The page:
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“Allow us to do things we’re not capable of.”
I vividly remember the Holy Spirit leading me to pray this before Citizens sat down to do the pre-production on the Citizens LP earlier this year.
At the time, I honestly had no idea what that even meant or would result in. We definitely wanted to make a great album, but at the same time, we knew that the album itself couldn’t be the primary focus or pursuit.
The fundamental mistake that many of us who seek to create art in the church can make—one that I have made countless times—is to think that we have something to offer that is comparable to the gospel. In fact, the gospel cannot be outdone.
Our job as musicians, specifically when it comes to writing, is to let the Spirit speak into our hearts, whether that be through the Word, prayer, or even conversation, what he wants us to say, and let the music be a tool to underscore his truth. Without first surrendering ourselves to God’s leading, whatever musical feats we might have been able to record would have been in vain, and whatever impact the music might have had would not have lasted.
Now that the album has been out for almost six months, I can confidently say that the Holy Spirit delivered on that prayer. I often cannot believe the opportunities God has given us, whether that having “Made Alive” played all across the world on Christian radio, or getting to play festivals with thousands of people.
And while I am thankful for those opportunities that have come with the album’s success, none of those things can even compete with the stories God has written on the hearts of so many people as result of the gospel being proclaimed in our music, stories like these:
- One girl wrote to say that the Holy Spirit used “Made Alive” to minister to her in a very anxiety-filled moment when she was wrestling with the fear of losing her salvation, and found confidence in knowing that it was Jesus who saved her, not her works.
- Another guy came up to me one time after a service telling me that he had a night that week where he was under a lot of demonic attack, specifically feeling really tempted to lust. In an effort to combat that temptation the Holy Spirit reminded him of the song “Jesus!” and while lying in his bed he began to sing it aloud.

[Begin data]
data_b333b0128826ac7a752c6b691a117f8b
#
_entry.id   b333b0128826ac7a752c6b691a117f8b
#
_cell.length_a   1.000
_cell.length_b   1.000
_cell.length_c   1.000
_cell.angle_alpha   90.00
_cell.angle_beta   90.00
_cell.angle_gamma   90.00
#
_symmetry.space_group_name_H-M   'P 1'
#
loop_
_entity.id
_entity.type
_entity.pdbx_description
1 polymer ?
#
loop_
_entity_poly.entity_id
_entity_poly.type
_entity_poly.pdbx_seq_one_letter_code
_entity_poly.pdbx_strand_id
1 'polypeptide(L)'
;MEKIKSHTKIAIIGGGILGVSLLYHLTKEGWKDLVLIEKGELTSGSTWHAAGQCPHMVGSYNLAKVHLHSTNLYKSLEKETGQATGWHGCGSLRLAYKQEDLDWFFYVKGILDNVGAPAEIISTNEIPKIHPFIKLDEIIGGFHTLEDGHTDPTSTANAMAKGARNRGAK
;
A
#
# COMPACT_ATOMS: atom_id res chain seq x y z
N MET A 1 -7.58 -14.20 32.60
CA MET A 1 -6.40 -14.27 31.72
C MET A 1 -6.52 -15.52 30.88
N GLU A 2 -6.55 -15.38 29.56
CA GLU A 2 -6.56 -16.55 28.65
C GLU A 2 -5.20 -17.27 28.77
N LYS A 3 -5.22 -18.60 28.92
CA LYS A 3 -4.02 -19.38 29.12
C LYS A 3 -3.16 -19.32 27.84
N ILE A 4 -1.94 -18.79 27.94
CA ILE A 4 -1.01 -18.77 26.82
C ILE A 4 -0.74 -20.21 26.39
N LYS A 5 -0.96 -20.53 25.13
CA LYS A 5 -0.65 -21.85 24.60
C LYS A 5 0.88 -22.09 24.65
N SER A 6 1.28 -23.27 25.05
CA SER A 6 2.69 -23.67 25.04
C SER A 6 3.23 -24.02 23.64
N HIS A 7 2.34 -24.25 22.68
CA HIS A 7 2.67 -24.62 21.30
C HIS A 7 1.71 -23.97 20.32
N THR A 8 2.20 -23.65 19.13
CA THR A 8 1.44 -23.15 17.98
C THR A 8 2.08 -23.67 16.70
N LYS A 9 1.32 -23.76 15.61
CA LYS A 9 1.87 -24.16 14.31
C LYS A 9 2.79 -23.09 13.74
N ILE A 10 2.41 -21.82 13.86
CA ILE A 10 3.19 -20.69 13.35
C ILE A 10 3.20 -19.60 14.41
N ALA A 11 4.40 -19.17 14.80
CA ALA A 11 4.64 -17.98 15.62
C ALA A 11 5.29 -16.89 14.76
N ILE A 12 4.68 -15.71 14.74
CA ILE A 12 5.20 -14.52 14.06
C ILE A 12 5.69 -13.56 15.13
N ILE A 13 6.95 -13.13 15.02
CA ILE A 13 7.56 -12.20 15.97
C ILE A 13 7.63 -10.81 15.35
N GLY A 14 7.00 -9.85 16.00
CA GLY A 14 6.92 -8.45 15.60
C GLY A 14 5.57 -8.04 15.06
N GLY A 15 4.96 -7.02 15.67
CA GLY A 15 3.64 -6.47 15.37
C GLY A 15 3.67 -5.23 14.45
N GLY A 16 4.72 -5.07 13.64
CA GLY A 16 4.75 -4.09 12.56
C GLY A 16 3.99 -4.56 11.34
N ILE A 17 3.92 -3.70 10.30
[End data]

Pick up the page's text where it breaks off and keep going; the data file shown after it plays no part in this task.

- I met a young guy a few months back who had stage III cancer. He explained to me that God had been using “Oh God” to remind him constantly of his promise, that even in the midst of unimaginable pain, uncertainty, and suffering, that God remained near and sovereign.
- A lady told me that recently she and her eight-year-old son were baptized together, and when she came out of the water, the band was playing “Made Alive.” She said that song has become an anthem for them as new creations in Christ.
- I’m so thankful for the worship leaders who have emailed us just to say how much our songs have helped to transform their corporate worship gatherings. One church, which is located in one of the most dangerous cities in Mexico, shared with us how much the Holy Spirit has used “Oh God” to bless and encourage their growing congregation in the midst of extreme adversity.
- Many parents have wrote to thank us for the way our songs are leading their kids in the worship of Jesus, while also asking us to record another album soon because their kids will not allow them to listen to anything else. (Being a dad myself, I love hearing those stories. It’s far better for kids to want to listen to music that explicitly declares Jesus and can teach them theology, rather than songs that point them toward unsatisfying pleasures.)
All of that being said, none of this can be claimed as our band’s work, and we wouldn’t want it any other way. If it were the other way around and I did somehow think that we were the primary instrument in bringing about transformation, I can only imagine the dark places my heart would go to.
All of this is a boasting in the work that Jesus has done. That is the only thing it can be. God has chosen to build his church through a number of ways; I’m thankful that he chose music as one of those ways.